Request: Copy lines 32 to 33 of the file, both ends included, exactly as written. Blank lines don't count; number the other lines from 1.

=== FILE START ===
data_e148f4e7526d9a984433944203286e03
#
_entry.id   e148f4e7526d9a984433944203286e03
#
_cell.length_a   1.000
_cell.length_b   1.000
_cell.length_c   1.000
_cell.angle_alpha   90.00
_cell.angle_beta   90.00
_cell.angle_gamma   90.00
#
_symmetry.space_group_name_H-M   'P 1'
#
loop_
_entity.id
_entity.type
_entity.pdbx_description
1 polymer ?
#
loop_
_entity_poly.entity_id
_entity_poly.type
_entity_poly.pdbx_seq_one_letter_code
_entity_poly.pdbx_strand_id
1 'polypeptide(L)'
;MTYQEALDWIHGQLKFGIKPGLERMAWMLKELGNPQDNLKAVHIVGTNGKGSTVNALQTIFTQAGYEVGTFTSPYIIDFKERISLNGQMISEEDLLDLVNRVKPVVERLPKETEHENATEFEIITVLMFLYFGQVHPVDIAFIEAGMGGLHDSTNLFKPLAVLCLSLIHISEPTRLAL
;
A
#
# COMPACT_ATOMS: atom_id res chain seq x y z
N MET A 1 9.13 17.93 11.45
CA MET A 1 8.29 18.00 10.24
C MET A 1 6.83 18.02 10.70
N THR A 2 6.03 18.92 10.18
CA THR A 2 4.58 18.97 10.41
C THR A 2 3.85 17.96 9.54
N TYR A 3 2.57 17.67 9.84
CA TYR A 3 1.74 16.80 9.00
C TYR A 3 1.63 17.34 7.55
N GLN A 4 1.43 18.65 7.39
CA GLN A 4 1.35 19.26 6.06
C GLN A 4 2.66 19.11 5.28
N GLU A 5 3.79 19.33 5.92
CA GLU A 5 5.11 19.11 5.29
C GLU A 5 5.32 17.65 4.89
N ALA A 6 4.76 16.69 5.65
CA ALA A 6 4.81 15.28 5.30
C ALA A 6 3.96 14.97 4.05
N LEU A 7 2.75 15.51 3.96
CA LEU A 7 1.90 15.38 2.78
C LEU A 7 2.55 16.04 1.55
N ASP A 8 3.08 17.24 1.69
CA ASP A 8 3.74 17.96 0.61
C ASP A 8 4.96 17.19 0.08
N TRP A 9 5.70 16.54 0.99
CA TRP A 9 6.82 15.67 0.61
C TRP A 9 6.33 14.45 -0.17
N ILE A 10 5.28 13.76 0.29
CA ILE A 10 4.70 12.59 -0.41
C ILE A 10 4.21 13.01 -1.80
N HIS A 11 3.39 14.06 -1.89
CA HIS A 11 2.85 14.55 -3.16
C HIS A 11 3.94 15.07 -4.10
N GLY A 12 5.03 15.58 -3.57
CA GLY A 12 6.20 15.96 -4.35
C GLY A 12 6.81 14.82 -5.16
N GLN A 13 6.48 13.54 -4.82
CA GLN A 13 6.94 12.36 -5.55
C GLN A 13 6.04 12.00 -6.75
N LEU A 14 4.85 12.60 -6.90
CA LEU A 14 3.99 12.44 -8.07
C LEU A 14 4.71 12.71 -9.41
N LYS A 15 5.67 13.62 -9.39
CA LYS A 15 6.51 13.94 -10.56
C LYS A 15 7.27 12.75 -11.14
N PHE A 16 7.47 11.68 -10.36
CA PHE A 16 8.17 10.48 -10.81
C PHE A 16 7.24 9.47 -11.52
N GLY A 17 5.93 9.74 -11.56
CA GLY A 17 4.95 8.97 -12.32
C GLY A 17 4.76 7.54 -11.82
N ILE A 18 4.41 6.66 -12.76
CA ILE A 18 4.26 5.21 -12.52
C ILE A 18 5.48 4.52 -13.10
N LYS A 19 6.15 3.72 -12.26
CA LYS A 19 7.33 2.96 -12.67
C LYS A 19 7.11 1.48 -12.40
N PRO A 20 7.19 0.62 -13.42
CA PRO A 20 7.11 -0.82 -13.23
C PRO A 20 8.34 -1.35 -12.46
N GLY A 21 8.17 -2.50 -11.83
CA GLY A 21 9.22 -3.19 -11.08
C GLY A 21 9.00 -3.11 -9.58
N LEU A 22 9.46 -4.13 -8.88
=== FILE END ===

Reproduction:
CA MET A 1 8.29 18.00 10.24
C MET A 1 6.83 18.02 10.70